September 2011


Article I Section 8 of the U.S. Constitution gives Congress the authority “To Establish Post Offices and Post Roads”.  Like most enumerated powers of the Constitution, this was not a suggestion to Congress, but a responsibility.  However, in the age of email, UPS, FedEx and DHL, both the monopoly and the seeming necessity of the post office have diminished.  USPS is now seeking to lay off as many as 120,000 workers and close 3,700 post office locations.

USPS, much like its private-public cousin Amtrak, is stuck in an uncomfortable position.  It is a public entity providing an essential service and monitored by the federal government in the process.  At the same time, it is largely expected to run as a for-profit corporation.  That seems to be a broken system, that leaves essential government-owned infrastructure both unable to keep up with private competitors, and underfunded to serve locations and needs that cannot be properly met on a for-profit model.

Despite the presence of email and other private delivery services, USPS still provides an essential service.  It links communities and the people within to the outside world, as well as providing critical jobs.  USPS is also a national and cultural icon, uniting a diverse nation together.  Given that the post office finds its roots in one of the rare enumerated powers of the US Constitution, subsidizing the USPS and spearheading its modernization is something the Tea Party would finally be right to scream about.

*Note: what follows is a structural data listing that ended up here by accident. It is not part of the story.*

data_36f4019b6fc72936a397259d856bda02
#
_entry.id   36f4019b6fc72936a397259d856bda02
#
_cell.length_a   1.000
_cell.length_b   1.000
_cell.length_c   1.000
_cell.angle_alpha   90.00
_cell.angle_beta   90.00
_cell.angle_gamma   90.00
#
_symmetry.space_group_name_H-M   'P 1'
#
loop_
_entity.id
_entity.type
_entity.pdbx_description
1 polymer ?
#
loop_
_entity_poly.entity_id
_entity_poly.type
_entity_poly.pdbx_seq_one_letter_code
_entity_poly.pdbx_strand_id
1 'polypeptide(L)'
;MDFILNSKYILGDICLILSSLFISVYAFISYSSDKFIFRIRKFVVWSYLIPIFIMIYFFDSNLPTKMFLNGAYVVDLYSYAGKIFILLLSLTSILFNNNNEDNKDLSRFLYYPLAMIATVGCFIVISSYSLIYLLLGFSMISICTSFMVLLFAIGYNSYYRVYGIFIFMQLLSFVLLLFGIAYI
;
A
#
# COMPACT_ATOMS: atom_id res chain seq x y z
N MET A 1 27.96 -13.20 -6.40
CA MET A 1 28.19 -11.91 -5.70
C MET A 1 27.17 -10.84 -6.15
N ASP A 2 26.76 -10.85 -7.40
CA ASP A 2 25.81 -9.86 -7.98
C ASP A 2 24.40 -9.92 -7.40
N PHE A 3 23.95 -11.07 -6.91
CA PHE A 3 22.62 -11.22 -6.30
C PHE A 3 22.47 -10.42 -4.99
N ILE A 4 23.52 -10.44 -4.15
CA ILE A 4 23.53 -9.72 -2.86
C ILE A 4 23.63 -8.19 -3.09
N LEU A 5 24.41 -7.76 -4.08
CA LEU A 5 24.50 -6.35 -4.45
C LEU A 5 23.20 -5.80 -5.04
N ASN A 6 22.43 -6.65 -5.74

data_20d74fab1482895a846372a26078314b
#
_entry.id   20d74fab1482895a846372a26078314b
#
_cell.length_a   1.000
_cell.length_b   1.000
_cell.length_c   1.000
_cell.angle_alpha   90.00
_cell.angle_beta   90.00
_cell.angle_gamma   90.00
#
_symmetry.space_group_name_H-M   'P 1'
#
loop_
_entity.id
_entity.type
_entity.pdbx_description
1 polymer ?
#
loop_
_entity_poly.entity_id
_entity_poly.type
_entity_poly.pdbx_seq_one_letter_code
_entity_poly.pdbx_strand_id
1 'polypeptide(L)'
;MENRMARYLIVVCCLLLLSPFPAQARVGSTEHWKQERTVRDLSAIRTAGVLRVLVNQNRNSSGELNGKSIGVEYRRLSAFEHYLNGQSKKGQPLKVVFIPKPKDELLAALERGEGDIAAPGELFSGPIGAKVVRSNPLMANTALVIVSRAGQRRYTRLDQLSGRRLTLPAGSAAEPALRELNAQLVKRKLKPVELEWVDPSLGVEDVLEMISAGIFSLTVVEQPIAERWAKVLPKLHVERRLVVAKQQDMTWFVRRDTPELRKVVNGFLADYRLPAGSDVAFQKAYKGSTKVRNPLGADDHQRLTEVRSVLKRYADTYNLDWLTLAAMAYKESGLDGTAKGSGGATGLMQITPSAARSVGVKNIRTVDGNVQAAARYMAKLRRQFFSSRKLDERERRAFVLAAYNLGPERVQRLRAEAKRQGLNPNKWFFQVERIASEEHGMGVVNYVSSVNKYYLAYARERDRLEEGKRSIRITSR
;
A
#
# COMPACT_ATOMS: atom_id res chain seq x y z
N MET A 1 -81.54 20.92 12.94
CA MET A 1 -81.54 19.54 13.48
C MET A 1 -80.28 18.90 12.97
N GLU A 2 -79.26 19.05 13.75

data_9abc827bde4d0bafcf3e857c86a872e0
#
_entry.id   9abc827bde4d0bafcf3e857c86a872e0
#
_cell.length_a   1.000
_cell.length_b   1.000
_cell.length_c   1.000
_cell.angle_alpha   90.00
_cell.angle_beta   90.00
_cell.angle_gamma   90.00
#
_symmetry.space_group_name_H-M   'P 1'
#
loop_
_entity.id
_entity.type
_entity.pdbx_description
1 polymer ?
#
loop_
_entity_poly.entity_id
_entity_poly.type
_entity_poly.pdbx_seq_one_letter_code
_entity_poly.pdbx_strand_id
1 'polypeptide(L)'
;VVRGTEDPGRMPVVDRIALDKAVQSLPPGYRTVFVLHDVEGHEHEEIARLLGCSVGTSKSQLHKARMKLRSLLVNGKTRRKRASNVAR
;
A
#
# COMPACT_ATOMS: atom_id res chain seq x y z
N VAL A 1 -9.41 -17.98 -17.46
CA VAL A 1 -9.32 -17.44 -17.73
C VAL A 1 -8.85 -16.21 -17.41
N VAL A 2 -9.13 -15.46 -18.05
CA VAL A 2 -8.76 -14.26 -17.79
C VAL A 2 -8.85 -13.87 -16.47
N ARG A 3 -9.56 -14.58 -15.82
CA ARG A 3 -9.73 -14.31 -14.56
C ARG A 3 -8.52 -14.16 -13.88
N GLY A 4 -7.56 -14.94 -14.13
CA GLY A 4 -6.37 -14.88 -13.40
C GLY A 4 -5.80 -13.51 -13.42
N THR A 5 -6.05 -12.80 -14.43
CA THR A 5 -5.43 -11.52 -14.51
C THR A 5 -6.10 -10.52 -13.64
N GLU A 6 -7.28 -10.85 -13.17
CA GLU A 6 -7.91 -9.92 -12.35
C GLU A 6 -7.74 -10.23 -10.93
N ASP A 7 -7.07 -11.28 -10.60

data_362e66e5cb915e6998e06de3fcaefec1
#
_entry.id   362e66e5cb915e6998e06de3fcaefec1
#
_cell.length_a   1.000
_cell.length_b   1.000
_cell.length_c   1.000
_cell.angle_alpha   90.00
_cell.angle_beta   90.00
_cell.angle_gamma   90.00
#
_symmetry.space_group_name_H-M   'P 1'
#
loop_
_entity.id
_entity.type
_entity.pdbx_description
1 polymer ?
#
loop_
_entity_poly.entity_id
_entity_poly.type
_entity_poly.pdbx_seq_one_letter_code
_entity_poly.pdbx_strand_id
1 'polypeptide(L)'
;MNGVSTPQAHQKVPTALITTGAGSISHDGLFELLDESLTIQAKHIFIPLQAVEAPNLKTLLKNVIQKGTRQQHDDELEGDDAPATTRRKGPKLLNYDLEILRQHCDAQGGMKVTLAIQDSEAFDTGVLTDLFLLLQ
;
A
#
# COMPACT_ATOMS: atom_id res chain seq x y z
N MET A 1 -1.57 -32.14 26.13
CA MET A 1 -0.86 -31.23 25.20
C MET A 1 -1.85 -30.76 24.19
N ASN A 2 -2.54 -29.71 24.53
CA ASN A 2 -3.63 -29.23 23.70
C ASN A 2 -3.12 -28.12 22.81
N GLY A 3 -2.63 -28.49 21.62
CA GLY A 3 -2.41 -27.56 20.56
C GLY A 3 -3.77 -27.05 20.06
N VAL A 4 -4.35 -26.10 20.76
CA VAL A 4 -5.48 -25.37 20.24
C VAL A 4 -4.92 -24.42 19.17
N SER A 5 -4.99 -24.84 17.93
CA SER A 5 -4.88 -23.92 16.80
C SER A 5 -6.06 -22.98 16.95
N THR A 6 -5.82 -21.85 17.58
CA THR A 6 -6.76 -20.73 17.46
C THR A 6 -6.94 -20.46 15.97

While I am not a logistics expert, USPS with its world’s largest civilian fleet of 218,684 vehicles, has a huge transportation problem, as much as anything else.  The Infrastructurist wisely suggested that USPS must modernize its vehicle fleet and emphasize fuel efficiency, ASAP.  I could not agree more.

I believe access to the post office is critical, especially for the poor and for the elderly.  One area where the postal service can save money long term is in fuel costs (especially as gasoline prices continue to climb).  With an enormous fleet of local delivery vehicles, frequently stopping and starting, and moving short distances, USPS is primed for an efficiency mandate.  By making a partial switch to electric vehicles they could also assist in energy modernization by fueling at night and helping to protect consistent energy production on the grid.  Hybrid cars are also key.  USPS could also think outside the box to save money on fuel.  In warmer communities some postal workers could offer delivery via rickshaw or bikes with trailers.

I am not personally familiar with the economics of delivery of the mail and particular services, so I am going to shoot from the hip now.  It seems to me that mail has been sorted into three categories lately: next day or 2 day, moderately fast, and where speed doesn’t matter as long as it gets there.  Perhaps USPS could offer more services like Media Mail that offer slower service at a lower price, and entice some ground shipments away from UPS and FedEx.  While doing so, it could utilize more efficient and cost effective transportation methods, such as freight rail.